Category Archives: Staff Development

Leading the way for all? Thoughts on ALT-C 2014

Photo of Club BiscuitsSo my visit ALT-C was slightly shorter this year. Bringing the conference forward clashed with a significant milestone in our house so while enjoyable I needed to leave after two days. I felt quite positive about ALT-C in terms of the programme. The quality of the presentations was good and while, as always, there is never enough time for debate, there was a good atmosphere. There were some interesting discussions and clearly some concerns about impacts of certain policy decisions.

For me, I came away with two clear messages. We need to continue to invest in staff and ensure that they have the tools at their disposal to help with using technology in their learning and teaching. And secondly, support those who would lead, not necessarily in terms of being experts in TEL, but from module leaders through to senior management, we need to be thinking about enabling those leaders to navigate the myriad of issues that you face when looking to do something innovative or just different. Simon Kear put it quite succinctly in his discussion looking at electronic management assessment at Goldsmith’s. Whether staff like it or not, the eAssessment wall is coming and if they’re not prepared it’s going to hit them smack on. Rather robust but a fair assessment of what will be here in the next five years.

If there was a scenario where leadership and staff skills were going to needed to be at the forefront, it was Jeff Haywood’s opening keynote where he announced Edinburgh’s ambitious plans to have a core unit/module in every course fully online by 2020. Such a plan will mean a significant investment in staff and a radical overhaul of curriculum for some. On the plus side, timetabling might be a little easier and with the cap coming off student numbers in a short time, Edinburgh’s decision to go fully online may also be born out of a projected necessity. How those leaders choose to move forward with those plans interests me and Catherine Cronin gave an inspirational keynote on Tuesday about one way in which to tackle that with her engaging talk about openness and our perceptions on what it means to be open.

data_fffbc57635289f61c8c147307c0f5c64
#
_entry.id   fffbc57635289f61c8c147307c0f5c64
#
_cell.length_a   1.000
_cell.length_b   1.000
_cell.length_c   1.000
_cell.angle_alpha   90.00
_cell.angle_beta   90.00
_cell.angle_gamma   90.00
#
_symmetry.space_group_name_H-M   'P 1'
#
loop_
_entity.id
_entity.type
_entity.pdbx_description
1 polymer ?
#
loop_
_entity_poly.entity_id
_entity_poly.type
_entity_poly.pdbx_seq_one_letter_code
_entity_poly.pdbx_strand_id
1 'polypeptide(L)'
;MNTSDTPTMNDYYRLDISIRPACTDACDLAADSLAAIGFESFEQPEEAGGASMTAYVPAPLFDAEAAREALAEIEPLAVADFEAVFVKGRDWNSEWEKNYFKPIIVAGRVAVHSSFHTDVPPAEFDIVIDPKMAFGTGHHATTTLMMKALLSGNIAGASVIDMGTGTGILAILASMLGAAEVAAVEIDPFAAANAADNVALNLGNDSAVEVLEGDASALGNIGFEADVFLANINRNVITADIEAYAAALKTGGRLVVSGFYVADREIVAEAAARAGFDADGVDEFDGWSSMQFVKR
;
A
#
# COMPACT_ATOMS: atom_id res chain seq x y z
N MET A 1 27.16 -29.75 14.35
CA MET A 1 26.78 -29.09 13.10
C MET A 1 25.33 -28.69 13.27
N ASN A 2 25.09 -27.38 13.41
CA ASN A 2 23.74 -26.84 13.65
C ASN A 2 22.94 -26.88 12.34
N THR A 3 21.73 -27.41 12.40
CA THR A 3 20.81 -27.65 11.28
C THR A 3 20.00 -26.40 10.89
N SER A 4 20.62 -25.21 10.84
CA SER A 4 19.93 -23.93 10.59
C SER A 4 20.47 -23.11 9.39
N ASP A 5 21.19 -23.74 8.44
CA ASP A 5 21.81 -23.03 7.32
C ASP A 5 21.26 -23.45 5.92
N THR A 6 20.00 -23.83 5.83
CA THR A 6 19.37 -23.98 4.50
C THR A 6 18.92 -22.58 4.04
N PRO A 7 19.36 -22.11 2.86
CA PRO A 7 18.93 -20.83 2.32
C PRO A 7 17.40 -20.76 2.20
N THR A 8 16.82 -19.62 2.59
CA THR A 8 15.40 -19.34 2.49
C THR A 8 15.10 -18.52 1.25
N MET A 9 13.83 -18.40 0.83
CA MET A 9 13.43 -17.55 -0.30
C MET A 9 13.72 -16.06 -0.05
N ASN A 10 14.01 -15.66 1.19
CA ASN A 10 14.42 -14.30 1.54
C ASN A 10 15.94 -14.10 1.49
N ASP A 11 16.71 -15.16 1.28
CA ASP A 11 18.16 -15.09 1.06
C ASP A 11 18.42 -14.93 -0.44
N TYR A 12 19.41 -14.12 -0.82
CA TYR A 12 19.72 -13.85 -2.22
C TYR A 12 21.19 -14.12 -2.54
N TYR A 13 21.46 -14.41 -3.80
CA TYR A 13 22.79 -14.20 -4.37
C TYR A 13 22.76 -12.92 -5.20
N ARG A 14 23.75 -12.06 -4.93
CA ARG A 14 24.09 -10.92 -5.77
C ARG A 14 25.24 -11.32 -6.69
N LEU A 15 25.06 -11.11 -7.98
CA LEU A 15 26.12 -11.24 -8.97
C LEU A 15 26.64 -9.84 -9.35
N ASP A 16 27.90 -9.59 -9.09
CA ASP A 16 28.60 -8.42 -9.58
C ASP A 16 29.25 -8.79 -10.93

This particular keynote struck a chord with me, as it appeared to do with many in the lecture hall. Catherine asked some challenging questions for us as educators about how open we are with our students and how being open addresses thepower dynamics between educator and student. I’m interested in what it may mean for our leaders. The panel discussion on TEL leadership across the globe focused on the differences in leadership in different localities and the need for succession planning. There was less discussion on management style and ways leaders, at any level in an organisation, leading on TEL might be able to influence and impact on policies. Nor on enabling strategies to tackle our ongoing challenge of moving on from pockets of innovation to TEL being adopted at scale.

Finally, but certainly by no means least, this year the biennial UCISA TEL Survey report was published in time for ALT-C. My colleague, Richard Walker gave a quick overview of the report but 20 mins is no time to go over it in detail. A far more lively, and distinctly noisy discussion happened between the M25 and East Midlands Learning Technologists Groups where Julie Voce provided some comparative data. There were some clear and surprising differences between the groups not necessarily answered by looking at the demographic of the institutions represented. For example, there was a significant difference between the M25 and EMLT region when it came to ranking TEL Barriers. Interestingly, Lack of Incentives and Lack of  academic staff commitment was ranked a high barrier for the M25 region but for the East Midlands it was much less so. Why would this be the case? I don’t have the answer but when the M25 LT group noted that the East Midlands group always have cakes or biscuits at their meetings, it was suggested that that in itself might be part of the answer. I’ll leave you to come to you own conclusions on that one.